Adding the resources to the experiment build

The last step is, as always, building the experiment using the build_experiment() function. Again, for the purposes of the tutorial I’ll set the experiment path to be a temporary folder, but in real life you’d put it somewhere sensible. Here’s how I do that:

Notice the difference from the previous tutorials. This time around there is an extra argument called resources, and I’ve used the build_resources() function. It’s worth unpacking this a little bit. To understand what is happening here, let’s have a look at the output of the build_resources() function:

What the build_resources() function does is scan the resource folder and construct a tibble containing all the information that jaysire needs to be able to structure the experiment appropriately. The first column is just the filename, the second column is the type of resource (in this case, everything is an image), the third column indicates where the original file is located, and the final column indicates where copy of that file will be created.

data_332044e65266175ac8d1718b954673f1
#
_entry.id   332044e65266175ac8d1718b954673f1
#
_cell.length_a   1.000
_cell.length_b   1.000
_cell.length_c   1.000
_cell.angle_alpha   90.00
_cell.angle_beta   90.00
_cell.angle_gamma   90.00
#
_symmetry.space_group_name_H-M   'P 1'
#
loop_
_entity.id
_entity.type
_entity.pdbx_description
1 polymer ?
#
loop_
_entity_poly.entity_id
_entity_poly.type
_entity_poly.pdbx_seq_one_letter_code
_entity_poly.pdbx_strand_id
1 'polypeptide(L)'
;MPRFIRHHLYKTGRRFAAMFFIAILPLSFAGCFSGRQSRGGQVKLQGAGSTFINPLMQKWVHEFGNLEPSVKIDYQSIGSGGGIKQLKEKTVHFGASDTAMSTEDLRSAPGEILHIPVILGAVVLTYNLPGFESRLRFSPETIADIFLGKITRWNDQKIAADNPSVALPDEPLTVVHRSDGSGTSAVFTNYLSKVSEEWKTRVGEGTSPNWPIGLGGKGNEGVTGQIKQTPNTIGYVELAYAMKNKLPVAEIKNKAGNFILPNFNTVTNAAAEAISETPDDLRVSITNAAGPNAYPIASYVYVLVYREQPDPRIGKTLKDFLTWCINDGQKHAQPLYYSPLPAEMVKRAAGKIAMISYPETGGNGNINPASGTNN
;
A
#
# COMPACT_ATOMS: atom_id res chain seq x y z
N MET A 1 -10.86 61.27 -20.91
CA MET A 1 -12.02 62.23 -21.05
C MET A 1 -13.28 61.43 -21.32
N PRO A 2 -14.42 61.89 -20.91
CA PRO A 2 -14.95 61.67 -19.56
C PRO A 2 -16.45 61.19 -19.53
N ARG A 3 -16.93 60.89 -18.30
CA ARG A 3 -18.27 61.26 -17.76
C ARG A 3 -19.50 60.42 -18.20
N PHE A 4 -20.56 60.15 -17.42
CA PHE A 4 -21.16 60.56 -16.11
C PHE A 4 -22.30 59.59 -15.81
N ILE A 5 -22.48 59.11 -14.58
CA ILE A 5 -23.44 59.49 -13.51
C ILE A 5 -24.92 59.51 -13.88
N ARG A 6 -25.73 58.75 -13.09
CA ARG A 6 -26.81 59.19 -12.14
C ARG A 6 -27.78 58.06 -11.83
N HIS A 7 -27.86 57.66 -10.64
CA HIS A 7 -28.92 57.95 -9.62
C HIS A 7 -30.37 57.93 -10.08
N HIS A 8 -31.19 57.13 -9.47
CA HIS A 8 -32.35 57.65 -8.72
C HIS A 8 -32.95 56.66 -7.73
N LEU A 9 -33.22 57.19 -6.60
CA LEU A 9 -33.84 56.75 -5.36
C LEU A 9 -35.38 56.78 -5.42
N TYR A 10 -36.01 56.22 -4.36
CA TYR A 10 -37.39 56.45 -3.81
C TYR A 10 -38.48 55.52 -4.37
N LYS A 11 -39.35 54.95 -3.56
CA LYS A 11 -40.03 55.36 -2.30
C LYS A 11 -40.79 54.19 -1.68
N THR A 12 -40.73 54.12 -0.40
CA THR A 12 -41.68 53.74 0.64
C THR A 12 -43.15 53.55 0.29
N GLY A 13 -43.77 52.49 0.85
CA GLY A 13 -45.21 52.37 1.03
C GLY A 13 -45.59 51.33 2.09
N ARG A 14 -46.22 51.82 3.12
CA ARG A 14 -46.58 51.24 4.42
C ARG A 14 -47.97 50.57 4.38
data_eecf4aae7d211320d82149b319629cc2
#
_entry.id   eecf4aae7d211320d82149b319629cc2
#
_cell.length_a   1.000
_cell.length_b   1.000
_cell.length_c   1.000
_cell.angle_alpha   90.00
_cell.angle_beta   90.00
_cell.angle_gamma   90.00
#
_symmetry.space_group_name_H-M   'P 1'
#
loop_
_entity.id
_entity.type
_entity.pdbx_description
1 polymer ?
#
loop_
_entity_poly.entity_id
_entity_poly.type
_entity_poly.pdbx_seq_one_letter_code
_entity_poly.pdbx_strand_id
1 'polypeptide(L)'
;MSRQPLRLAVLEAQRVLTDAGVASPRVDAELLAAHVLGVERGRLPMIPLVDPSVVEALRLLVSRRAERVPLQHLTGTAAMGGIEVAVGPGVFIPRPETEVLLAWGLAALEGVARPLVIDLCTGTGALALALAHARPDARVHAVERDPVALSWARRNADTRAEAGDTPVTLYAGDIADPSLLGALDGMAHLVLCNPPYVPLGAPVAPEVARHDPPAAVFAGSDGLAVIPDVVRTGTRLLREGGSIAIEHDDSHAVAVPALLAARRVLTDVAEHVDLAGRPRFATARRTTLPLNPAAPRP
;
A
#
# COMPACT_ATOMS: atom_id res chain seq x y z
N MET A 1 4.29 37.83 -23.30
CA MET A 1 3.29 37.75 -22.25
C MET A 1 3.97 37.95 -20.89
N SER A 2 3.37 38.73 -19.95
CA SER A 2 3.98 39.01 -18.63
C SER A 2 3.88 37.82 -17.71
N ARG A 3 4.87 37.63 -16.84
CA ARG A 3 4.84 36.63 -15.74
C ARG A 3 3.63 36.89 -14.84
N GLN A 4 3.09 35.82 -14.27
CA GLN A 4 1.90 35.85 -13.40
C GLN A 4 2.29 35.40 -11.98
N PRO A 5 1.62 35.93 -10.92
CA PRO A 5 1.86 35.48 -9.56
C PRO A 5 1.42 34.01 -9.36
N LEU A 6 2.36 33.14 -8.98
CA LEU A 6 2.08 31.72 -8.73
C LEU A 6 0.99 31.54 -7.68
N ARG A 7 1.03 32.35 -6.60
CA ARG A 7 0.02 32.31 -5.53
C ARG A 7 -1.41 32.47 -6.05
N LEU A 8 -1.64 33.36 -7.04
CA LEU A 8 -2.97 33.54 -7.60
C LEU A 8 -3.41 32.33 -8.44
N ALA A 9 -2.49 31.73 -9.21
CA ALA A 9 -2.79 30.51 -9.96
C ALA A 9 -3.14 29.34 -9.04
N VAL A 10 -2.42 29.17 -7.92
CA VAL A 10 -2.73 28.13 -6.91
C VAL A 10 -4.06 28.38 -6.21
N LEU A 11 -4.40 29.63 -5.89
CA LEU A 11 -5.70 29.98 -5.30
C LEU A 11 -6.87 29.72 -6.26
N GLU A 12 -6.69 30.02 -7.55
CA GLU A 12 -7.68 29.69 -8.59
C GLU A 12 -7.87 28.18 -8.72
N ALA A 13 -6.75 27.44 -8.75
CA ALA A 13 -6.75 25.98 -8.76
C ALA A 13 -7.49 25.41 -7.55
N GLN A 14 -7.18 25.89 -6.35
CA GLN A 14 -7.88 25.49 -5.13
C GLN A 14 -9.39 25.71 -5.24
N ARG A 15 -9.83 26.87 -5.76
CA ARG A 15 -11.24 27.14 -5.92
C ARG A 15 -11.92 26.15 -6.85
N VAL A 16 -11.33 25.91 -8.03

This probably seems unnecessarily complicated. The reason it is structured like this is because there are different kinds of resources, and the browser needs to be given different instructions for how to handle each type. That is, the HTML code for incorporating images is different to the code for audio, video, or javascript code, and so the input to build_experiment() needs to be explicit about what kind of resource each file corresponds to. By default the build_resources() function assumes that an .mp3 file is audio, a .png file is an image, etc, but you can override the defaults if you need to. Alternatively, there’s nothing stopping you from constructing this tibble manually if you wanted to: the build_resources() function is just there to make life slightly less annoying.

Summary

The walkthrough in this article is a little longer than it needed to be, because I included all the code that you would use to create the image files. Strictly speaking, that’s not part of the experiment itself. Sometimes you do need to go through that process, but more often you already have the image files stored in the resource folder. If that were the case all you’d need to do is tell jaysire to copy them into the appropriate locations, and the complete code for this experiment would look like this:

You can check out a working version of the experiment here.